Growth in SEO positioning
With storefront, your store gets additional potential when it comes to search engine positioning. With improved page speed, some of these stores see the number of keywords ranked in the top 3 Google search results grow by even 94%.
Implementing Google Structured Data snippets becomes easier, which will help you make sure Google understands the type of data you’re presenting to users visiting your store.
Custom checkout experience
With Shopify checkout being significantly limited to the built-in admin modification (according to Shopify support, this is related to security reasons), a storefront integration will allow you to build a completely custom checkout experience.
Custom checkout created using storefront technology at Zadig&Voltaire online store (Source: zadig-et-voltaire.com).
The average abandonment rate is close to 70%, which makes the checkout experience one of the most important determinants of a customer’s purchasing decision. With storefront and custom checkout implementation, you should be able to reduce the abandonment rate to about 50%.
Offline & mobile access
With storefront/PWA implementation, you will support mobile and offline experience among your customers. The storefront will automatically cache the information about your website for offline usage. It will also let you download a mobile app to your iPhone/Android desktop.
An example of PWA application created for Kubota (Source: divante.co).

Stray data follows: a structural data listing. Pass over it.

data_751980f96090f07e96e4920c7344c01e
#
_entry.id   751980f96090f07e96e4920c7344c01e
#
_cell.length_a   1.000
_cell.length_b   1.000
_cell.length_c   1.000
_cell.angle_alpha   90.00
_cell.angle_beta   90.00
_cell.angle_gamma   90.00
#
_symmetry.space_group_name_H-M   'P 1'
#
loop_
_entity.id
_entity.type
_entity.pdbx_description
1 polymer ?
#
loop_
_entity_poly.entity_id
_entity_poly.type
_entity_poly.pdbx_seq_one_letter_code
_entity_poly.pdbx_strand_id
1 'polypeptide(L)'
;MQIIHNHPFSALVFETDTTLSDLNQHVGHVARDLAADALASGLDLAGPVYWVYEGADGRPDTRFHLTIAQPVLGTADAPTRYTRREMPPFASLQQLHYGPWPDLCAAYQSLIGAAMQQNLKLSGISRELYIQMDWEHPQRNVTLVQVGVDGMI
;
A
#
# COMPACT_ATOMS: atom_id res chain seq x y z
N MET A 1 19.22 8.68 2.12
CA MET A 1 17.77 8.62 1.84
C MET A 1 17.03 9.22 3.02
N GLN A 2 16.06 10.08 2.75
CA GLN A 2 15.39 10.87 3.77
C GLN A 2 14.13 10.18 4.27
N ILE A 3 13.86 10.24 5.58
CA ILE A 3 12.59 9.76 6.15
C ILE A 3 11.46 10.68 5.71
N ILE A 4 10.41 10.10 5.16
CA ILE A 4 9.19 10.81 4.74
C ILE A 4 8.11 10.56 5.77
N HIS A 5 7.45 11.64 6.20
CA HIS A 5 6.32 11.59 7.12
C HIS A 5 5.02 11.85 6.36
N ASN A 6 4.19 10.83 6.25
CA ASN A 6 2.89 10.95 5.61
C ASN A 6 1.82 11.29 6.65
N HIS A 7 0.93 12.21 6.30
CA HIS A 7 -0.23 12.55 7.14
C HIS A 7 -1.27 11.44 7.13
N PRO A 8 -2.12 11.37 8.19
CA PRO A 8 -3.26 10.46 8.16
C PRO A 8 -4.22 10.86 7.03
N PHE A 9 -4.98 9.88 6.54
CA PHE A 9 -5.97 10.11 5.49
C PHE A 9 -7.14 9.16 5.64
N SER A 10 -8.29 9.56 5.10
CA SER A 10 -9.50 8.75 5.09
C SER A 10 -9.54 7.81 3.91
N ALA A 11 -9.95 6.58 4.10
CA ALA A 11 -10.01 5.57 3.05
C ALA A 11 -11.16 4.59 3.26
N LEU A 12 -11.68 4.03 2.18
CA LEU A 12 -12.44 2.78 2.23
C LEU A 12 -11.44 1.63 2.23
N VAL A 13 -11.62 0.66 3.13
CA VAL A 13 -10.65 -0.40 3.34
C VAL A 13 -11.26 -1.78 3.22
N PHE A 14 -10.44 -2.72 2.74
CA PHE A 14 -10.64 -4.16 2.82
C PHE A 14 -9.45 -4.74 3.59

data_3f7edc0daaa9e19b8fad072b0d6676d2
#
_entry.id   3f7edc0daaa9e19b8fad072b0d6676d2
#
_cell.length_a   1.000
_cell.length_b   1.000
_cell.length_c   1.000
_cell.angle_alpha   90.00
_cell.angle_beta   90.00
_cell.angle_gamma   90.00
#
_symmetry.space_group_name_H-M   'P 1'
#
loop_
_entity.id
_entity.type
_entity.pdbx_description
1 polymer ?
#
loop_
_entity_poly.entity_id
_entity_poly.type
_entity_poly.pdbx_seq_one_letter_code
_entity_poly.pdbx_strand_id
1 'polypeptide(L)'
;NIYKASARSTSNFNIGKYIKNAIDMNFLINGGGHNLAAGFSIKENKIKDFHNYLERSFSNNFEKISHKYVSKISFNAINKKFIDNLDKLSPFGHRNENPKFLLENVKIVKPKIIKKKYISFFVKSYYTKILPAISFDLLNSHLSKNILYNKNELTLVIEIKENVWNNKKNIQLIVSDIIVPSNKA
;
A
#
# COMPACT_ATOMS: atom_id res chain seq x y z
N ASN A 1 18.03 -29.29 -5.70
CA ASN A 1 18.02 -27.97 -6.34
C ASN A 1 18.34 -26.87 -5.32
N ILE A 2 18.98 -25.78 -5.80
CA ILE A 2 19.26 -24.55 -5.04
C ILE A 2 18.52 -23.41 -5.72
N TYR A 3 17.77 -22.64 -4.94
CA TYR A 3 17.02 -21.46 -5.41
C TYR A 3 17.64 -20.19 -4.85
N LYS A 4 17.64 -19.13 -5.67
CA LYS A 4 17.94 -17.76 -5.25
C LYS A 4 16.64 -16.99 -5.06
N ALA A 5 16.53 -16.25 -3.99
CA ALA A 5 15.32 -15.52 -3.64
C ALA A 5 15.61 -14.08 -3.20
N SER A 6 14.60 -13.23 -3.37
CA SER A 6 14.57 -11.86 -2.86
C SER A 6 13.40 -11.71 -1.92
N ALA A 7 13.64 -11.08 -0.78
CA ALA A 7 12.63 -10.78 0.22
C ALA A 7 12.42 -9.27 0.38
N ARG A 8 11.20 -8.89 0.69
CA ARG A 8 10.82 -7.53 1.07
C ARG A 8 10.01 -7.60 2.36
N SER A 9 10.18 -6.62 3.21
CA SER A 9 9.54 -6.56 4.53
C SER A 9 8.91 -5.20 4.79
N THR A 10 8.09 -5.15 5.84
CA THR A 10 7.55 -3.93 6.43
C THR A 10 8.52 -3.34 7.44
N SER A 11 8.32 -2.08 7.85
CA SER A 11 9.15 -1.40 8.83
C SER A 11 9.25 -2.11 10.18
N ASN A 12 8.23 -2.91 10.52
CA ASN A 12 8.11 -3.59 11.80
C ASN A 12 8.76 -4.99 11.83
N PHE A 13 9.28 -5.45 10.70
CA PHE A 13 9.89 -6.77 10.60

With a custom mobile app costs averaging $170k, this amount of saving can have a tremendous impact on your company’s budget.
Finally, mobile application will allow you to send targeted push notifications, helping you grow your store’s conversion rates.
Storefront technology is constantly developing with new features and extensions on the pipeline. The sooner you introduce storefront, the better, as it will allow your development team to have more flexibility when making design and technological choices.
It might not make too much sense to introduce storefront when you’re only starting with your store. However, as soon as your business enters the mid-size segment and you can see it growing, you should start thinking about making your store scalable while, at the same time, keeping the quality of your store on an above average level.
Storefront implementation becoming a standard for global e-commerce stores
Today’s technology requires being quick and reactive to market changes. With the global e-commerce market growing 20% every year, according to Nielsen, and e-commerce businesses increasingly investing in modernizing the technology, keeping the quality of user experiences high requires constant investments into both the frontend and backend infrastructure.
Storefront is the solution designed to help e-commerce businesses succeed in the long run. It’s already used by some of the top e-commerce brands, such as Alibaba or Flipkart.
With its open-source architecture, it is flexible enough and gets updated regularly to match the increasing consumers’ needs.
So, once you grow your store to the medium-size level, think about implementing it at your store to make sure you keep your business growing at a sustainable rate, staying up to date with new technology, and ensuring the best user experience for your customers. If you do, they’ll likely show their appreciation by converting into actual customers.